While big gifts can have a big impact on the average change in assets for community  foundations, the report says, overall there was no change in average gifts between 2012 and 2013.

However, assets grew 12 percent for foundations with more than $250 million in assets, while they fell 7 percent for foundations with $50 million to $249 million in assets, and grew less than 1 percent for foundations with less than $49 million in assets.

Grantmaking

Grants from community foundations grew 11 percent for those with assets of more than $250 million, 13 percent for those with assets from $50 million to $249 million, and 9 percent for those with assets of less than $49 million.

Grants grew for nearly half of community foundations surveyed, and fell for roughly one-fourth.

Compared to assets and gifts to community foundations, grants tend to be steadier from year to year because of the impact of spending policies applied to endowed assets, the report says, , although the prevalence of non-endowed donor advised funds under management also can have an impact.

Donor advised funds

Community foundations surveyed hold more donor advised fund assets than Fidelity Charitable, Schwab Charitable and Vanguard Charitable — the three largest national providers of donor advised funds, the report says.

Community foundations held $20.3 billion in donor advised funds in 2013, up from $16.3 billion in 2012, compared to $18.78 billion in 2013 held by the three national donor advised funds, up from $13.6 billion in 2012.

While national donor advised funds received $6.6 billion in gifts in 2013, compared to $4.3 billion in gifts to the donor advised funds at community foundations, total grants from the two groups were similar — $2.9 billion from the national donor advised funds, compared to $2.6 billion from donor advised funds at community foundations.

Administrative fees

Administrative fees still provide the most significant revenue source for community foundations, regardless of asset size, the report says.

Still, it says, larger community foundations, or those with assets of more than $250 million, depend more heavily on revenue from administrative fees than do smaller community foundation, which count on other revenue streams like fundraising and disbursements from operating endowment and reserves.

Administrative fees represented 75 percent of $5.9 million in average total revenue at community foundations with over $250 million in assets, 73 percent of average total revenue of $1.5 million at community foundations with $50 million to $249 million in assets, and 61 percent of average total revenue of $447,000 at community foundations with up to $49 million in assets.

Operating  capacity

Over three-fourths of community foundations surveyed invested more in their operating expenses in 2013 than in the previous year.

And operating budgets that grew at community foundations operating budget increased 17 percent on average.

The share of community foundations that increased their operating budget grew to 77 percent in fiscal 2013 from 72 percent in fiscal 2012 and 2011, 48 percent in fiscal 2010, and 54 percent in fiscal 2009.

Spending on staff

Costs associated with staff salaries and benefits represented roughly two-thirds of total  community foundation expenses in fiscal 2013, on average, regardless of asset size.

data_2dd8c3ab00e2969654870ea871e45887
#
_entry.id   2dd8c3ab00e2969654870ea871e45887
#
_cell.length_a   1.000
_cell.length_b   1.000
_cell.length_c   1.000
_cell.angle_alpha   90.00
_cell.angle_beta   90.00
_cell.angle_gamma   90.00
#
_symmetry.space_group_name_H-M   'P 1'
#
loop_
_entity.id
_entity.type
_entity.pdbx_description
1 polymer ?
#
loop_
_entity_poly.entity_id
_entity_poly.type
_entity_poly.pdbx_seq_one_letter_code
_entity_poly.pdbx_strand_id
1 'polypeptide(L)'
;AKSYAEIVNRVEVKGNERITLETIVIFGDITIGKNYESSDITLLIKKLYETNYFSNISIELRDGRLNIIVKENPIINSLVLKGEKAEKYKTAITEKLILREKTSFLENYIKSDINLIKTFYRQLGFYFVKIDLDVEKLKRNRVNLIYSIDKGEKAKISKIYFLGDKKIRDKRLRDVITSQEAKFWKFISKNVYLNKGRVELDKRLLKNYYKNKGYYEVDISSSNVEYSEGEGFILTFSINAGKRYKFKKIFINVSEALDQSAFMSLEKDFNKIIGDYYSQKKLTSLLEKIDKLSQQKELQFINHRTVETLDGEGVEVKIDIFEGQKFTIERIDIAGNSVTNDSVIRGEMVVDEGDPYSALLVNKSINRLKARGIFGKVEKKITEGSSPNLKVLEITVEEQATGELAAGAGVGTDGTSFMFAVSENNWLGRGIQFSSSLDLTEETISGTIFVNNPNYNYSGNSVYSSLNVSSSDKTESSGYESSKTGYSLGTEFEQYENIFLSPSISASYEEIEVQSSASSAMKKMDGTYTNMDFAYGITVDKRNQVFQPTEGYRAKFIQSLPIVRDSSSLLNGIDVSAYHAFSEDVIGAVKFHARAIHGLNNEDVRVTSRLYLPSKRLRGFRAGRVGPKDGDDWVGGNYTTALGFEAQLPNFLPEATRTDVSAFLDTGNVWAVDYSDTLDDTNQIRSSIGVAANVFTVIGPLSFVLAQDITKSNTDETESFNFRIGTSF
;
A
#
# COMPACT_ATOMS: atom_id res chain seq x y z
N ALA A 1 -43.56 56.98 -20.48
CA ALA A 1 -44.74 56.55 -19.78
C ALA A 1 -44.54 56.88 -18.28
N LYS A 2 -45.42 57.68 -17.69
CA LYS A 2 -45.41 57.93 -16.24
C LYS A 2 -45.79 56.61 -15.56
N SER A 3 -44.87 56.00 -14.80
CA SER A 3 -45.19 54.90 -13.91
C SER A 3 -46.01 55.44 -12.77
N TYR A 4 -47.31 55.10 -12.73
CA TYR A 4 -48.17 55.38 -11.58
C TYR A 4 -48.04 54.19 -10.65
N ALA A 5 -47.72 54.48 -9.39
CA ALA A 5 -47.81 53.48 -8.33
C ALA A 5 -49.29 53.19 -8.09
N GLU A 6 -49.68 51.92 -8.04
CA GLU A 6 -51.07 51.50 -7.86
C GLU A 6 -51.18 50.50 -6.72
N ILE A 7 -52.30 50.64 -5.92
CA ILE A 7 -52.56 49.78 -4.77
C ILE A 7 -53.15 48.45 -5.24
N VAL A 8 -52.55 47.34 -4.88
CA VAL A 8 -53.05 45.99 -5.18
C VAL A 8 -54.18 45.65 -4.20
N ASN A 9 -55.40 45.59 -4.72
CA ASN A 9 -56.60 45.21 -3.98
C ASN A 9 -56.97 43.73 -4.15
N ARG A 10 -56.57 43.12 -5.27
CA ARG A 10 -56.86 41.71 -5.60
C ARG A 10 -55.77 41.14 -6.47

Average staff size, and staff costs as a share of total costs, were 39 and 64 percent, respectively, at community foundations with over $250 million in assets, 12 and 62 percent at community foundations with $50 million to $249 million in assets, and 4 and 61 percent at community foundations with less than $49 million in assets.

Todd Cohen

Foundation salaries grow slightly

Most U.S. foundations paid slightly higher salaries in 2013, and women continued to account for most of foundations’ staff  and CEOs, a new report says.

The median salary for full-time jobs at foundations was $74,061, up slightly from 2012, says the 2013 Grantmakers Salary and Benefits Report from the Council on Foundations.

The increase in median salary slightly outpaced the Consumer Price Index rate of inflation over the five years, says the report, which is based on responses to an online survey of 936 grantmakers that reported salaries for a total of 8,404 full-time employees.

The grantmakers represented a total of $249 billion in assets and $15.1 billion in giving in 2012.

More than four-fifths of grantmakers increased salaries in in 2012, nearly nine in 10 planned salary increases for 2013, and just over two in five granted bonuses in 2012, a slight increase from 2011.

Women held 75 percent of full-time jobs at foundations, and accounted for 54 percent of foundation CEOS overall but only one in four CEOs at foundations with $1 billion or more in assets.

Racial and ethnic minorities accounted for 24 percent of foundations’ full-time staff in 2013 and eight percent of foundation CEO’s overall but represented 21 percent of CEOs at foundations with $1 billion or more in assets.

Over two in five foundation staff and 80 percent of foundation CEOs were age 50 or older.

Ninety-nine percent of survey respondents offered voluntary benefits to full-time staff, and nearly two in five respondents extended benefits to domestic partners, up from just under one in three in 2013.

Todd Cohen